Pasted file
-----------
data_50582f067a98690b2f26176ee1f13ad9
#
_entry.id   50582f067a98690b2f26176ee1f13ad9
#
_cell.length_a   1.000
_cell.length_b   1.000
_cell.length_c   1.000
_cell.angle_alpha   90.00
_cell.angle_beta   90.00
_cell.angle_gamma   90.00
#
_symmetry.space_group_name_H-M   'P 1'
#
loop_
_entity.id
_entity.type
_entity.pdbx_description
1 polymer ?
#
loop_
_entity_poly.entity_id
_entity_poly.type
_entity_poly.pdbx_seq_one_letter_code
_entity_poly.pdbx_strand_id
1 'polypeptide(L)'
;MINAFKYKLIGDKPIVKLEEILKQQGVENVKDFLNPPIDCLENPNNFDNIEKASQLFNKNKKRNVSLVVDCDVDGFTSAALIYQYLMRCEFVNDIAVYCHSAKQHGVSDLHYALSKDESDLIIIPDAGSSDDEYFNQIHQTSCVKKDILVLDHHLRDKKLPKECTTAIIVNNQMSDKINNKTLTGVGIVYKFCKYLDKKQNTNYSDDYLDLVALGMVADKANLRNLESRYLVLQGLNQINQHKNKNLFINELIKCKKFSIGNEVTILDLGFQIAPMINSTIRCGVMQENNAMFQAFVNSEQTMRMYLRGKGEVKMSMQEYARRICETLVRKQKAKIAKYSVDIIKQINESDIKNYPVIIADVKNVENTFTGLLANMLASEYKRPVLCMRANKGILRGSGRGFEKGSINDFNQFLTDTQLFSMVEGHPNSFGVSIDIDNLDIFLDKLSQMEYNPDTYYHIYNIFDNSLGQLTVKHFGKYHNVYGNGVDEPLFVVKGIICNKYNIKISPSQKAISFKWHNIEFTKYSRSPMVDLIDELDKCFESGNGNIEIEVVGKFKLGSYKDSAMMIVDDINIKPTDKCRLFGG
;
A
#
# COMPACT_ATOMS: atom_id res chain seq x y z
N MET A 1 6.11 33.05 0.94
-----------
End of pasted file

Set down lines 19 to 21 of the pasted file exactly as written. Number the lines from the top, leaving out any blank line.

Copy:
#
loop_
_entity_poly.entity_id